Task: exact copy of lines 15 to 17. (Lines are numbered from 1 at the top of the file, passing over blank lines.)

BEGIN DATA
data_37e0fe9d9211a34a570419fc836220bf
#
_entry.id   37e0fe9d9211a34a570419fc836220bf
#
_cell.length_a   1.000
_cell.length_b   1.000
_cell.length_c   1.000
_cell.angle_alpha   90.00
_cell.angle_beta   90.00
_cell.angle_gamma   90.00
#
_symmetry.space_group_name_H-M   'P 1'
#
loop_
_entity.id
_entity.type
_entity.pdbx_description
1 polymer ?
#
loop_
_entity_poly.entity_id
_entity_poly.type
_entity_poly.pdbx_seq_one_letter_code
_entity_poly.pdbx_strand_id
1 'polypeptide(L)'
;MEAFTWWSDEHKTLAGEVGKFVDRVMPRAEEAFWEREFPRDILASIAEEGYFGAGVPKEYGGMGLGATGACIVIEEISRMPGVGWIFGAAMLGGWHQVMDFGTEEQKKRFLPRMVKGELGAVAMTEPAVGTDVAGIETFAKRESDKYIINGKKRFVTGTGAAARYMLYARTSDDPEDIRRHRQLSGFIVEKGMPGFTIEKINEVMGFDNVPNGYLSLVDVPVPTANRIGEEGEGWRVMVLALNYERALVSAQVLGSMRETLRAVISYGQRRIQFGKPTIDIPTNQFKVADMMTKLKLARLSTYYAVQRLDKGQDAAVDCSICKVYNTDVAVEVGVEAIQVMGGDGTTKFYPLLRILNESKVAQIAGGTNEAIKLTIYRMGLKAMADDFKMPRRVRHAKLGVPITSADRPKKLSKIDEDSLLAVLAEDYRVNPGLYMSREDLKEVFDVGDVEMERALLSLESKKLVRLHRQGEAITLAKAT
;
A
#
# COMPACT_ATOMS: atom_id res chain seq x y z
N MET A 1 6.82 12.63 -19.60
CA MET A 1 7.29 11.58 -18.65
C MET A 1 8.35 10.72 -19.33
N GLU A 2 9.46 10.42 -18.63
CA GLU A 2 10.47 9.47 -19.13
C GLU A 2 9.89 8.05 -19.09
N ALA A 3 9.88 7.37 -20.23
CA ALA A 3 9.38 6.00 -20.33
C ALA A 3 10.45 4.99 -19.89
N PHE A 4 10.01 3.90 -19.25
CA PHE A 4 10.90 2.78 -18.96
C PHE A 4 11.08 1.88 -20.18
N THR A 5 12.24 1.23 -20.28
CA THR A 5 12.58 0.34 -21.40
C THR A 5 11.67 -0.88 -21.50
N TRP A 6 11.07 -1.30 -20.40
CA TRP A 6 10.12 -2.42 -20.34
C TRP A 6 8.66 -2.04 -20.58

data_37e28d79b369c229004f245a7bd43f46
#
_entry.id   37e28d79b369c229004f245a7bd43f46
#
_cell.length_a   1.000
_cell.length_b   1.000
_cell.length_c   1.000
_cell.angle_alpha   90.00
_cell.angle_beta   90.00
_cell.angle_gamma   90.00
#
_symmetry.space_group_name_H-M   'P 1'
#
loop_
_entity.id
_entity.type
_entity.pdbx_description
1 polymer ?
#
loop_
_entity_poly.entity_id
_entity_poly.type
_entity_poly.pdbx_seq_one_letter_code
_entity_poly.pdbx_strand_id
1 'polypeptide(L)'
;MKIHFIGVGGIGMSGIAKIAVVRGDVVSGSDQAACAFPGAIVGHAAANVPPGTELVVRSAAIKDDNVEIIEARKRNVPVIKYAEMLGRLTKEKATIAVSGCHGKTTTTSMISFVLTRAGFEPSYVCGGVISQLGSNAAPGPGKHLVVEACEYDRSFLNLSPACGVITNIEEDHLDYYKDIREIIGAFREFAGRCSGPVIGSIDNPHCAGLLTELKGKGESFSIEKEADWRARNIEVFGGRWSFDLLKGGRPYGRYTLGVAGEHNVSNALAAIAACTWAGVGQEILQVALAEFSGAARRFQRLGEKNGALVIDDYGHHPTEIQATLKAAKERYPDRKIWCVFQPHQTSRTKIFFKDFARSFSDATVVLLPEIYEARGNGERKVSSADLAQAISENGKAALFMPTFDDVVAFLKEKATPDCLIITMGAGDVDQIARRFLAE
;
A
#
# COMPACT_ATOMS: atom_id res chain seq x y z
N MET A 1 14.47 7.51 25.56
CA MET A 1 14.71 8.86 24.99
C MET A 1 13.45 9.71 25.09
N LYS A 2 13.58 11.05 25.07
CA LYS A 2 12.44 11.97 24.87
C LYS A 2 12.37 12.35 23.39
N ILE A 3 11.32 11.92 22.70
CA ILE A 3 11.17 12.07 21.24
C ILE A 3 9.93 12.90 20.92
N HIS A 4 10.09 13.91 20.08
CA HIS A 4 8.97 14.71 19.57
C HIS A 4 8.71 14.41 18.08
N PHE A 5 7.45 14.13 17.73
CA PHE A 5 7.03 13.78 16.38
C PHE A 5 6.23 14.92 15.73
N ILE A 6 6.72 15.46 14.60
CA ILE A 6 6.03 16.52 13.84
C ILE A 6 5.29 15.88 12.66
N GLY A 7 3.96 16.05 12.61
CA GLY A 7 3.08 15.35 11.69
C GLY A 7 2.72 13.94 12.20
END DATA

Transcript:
_entity.id
_entity.type
_entity.pdbx_description